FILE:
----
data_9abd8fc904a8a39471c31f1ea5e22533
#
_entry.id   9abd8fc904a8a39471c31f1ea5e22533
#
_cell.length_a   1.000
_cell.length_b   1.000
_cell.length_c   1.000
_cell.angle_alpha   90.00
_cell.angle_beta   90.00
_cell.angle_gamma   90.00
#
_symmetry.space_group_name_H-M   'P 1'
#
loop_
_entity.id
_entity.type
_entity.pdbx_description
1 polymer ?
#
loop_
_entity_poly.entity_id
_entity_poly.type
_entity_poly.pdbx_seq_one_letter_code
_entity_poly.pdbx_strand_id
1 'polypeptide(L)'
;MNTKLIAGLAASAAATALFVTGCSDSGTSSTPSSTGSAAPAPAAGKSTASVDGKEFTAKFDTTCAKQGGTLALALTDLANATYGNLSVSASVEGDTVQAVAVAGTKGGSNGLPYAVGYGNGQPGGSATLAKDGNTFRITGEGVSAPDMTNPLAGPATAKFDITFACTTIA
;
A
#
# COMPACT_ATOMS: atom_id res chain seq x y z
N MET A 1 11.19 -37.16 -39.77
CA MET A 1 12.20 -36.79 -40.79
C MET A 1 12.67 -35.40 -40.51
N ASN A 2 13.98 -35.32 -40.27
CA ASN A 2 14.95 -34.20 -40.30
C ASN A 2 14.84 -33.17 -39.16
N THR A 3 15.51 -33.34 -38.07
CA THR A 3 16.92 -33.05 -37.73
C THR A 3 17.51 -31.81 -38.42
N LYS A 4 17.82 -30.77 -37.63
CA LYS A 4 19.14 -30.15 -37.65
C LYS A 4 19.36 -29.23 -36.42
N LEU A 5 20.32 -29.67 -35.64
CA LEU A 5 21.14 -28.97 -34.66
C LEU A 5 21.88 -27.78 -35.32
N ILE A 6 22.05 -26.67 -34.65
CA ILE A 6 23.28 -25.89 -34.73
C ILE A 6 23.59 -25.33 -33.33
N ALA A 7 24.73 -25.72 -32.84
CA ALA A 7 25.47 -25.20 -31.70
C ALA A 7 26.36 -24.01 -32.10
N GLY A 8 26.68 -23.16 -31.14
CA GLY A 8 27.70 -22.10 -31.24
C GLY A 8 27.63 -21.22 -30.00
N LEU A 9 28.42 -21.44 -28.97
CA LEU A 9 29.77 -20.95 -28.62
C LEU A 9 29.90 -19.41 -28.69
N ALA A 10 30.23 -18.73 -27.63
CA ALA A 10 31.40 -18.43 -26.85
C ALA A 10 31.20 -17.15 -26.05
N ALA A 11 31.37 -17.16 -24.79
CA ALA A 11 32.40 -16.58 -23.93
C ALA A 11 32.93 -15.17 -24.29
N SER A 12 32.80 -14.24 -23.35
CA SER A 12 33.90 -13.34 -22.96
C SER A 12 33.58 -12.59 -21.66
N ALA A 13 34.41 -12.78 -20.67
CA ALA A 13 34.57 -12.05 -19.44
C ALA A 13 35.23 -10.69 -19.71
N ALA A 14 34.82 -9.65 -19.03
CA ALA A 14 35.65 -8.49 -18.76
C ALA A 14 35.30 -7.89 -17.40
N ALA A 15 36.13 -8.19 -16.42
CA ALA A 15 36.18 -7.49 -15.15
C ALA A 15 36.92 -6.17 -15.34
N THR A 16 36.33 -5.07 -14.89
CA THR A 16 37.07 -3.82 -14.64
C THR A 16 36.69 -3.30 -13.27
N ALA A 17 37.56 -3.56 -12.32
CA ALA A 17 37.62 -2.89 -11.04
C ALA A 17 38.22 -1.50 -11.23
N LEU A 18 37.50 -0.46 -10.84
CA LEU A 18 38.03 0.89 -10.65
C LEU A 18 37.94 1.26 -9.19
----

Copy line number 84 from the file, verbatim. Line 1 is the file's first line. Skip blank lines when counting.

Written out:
C LEU A 18 37.94 1.26 -9.19